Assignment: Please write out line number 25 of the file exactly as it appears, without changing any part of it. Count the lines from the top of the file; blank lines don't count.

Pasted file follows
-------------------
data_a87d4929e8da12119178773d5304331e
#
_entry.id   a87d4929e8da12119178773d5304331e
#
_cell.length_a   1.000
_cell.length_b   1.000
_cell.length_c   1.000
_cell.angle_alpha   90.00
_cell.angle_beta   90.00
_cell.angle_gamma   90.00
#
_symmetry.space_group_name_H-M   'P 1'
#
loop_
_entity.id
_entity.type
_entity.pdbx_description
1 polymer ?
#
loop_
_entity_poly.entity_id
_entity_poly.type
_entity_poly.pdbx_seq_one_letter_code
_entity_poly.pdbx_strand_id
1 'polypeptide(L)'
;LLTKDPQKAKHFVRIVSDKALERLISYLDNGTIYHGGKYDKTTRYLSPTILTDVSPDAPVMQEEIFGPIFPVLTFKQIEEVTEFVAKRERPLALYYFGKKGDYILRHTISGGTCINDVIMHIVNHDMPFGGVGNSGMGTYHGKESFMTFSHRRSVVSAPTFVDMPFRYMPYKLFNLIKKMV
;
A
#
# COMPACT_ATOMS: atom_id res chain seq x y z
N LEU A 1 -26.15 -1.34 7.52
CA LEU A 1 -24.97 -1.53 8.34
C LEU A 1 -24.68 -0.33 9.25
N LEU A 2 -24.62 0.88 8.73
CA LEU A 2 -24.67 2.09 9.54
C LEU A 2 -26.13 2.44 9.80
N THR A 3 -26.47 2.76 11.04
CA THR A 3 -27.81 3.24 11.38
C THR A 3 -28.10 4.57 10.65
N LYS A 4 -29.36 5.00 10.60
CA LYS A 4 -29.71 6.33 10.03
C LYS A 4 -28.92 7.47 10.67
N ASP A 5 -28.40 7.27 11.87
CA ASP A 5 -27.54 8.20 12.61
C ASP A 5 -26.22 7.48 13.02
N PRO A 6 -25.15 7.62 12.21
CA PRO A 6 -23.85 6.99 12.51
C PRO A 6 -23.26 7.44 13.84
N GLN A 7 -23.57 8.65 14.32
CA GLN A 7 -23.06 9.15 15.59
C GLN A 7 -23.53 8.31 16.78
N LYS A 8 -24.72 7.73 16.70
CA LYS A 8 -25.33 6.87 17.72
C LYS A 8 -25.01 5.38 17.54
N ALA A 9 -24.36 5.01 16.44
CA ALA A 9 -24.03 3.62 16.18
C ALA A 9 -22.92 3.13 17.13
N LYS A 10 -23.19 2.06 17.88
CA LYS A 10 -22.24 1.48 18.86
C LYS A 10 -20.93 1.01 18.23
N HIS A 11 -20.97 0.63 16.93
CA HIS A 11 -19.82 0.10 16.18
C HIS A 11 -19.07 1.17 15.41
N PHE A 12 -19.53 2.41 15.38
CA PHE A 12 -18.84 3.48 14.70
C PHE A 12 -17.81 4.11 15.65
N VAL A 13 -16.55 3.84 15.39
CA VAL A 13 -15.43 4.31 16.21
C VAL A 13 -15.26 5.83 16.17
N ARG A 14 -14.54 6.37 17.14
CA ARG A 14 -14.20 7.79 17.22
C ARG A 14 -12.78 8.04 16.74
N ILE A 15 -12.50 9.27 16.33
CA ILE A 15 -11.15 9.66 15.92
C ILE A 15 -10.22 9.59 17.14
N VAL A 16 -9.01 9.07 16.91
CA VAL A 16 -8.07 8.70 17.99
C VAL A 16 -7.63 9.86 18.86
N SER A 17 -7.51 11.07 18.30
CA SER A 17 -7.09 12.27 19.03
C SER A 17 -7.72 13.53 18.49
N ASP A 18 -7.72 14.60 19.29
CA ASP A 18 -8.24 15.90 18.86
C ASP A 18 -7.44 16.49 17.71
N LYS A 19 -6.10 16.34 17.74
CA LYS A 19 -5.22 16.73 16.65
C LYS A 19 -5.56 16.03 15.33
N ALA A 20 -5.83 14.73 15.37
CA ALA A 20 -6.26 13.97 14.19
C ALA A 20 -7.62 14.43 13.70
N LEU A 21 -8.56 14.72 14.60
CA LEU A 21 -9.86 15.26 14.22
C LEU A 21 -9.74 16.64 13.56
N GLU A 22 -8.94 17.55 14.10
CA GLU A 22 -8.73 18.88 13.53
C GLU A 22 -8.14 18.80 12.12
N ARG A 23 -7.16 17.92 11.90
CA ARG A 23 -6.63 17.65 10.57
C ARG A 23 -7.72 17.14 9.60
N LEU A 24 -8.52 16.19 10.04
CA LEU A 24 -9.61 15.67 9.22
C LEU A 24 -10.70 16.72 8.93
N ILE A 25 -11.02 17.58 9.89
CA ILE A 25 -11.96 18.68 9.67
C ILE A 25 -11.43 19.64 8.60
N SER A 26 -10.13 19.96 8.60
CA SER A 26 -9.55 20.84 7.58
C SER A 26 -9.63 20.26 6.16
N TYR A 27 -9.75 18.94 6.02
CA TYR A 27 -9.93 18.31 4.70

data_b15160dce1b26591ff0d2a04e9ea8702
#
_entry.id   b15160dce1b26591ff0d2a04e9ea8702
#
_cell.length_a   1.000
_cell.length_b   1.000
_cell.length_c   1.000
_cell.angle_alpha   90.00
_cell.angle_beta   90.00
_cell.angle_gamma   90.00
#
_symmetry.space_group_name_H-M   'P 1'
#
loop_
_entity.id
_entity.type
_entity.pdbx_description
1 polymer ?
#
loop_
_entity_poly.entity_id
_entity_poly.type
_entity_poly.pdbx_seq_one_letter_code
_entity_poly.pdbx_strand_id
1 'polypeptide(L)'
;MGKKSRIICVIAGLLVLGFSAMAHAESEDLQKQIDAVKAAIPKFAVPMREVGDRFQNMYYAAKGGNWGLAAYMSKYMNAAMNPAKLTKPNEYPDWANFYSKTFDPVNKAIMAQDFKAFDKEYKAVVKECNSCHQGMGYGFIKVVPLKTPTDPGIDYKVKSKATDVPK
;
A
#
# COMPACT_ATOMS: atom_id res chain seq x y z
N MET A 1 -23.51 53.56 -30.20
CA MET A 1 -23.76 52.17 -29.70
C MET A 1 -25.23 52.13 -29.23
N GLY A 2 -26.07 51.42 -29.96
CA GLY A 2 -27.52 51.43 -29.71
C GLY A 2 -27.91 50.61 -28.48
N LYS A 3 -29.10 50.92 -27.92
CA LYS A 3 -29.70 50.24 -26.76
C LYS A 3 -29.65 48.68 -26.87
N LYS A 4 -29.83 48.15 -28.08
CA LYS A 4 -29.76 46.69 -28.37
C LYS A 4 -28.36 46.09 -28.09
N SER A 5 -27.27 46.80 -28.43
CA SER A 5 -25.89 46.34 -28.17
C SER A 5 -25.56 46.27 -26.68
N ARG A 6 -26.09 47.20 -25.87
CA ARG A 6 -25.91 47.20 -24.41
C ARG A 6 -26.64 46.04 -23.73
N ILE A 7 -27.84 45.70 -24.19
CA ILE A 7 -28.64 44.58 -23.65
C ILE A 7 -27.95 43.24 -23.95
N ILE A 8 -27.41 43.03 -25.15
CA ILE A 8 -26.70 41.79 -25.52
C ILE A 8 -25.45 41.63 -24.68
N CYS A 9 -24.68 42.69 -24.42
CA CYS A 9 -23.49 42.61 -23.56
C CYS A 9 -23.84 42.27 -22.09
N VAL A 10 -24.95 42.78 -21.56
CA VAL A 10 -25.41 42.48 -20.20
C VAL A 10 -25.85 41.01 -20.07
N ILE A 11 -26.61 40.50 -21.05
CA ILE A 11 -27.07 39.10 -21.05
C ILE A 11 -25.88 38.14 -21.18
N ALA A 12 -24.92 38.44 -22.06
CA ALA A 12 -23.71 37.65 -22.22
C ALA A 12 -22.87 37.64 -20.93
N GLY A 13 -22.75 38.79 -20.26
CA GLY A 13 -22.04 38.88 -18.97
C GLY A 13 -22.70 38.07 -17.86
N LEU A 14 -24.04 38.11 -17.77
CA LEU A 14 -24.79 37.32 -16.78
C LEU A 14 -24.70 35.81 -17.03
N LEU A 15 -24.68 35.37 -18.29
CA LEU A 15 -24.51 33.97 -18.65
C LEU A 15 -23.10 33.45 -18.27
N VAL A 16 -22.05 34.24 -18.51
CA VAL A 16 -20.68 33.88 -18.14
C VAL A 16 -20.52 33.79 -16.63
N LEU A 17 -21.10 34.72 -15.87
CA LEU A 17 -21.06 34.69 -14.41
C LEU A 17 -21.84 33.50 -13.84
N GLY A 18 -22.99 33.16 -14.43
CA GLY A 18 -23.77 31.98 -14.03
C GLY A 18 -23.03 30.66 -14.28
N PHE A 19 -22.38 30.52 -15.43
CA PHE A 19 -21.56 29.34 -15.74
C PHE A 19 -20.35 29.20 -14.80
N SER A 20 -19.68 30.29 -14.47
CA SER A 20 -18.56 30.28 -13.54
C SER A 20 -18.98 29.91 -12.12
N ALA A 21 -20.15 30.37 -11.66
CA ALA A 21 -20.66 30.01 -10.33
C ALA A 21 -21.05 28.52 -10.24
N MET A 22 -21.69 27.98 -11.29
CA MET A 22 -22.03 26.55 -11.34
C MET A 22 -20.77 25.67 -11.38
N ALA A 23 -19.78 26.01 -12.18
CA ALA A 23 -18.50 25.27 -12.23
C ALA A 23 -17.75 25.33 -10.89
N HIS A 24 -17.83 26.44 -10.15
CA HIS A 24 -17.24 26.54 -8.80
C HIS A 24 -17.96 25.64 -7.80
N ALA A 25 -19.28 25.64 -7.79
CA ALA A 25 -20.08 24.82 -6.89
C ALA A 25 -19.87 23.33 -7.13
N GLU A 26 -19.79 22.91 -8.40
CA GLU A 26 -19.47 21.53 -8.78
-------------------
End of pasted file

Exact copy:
1 'polypeptide(L)'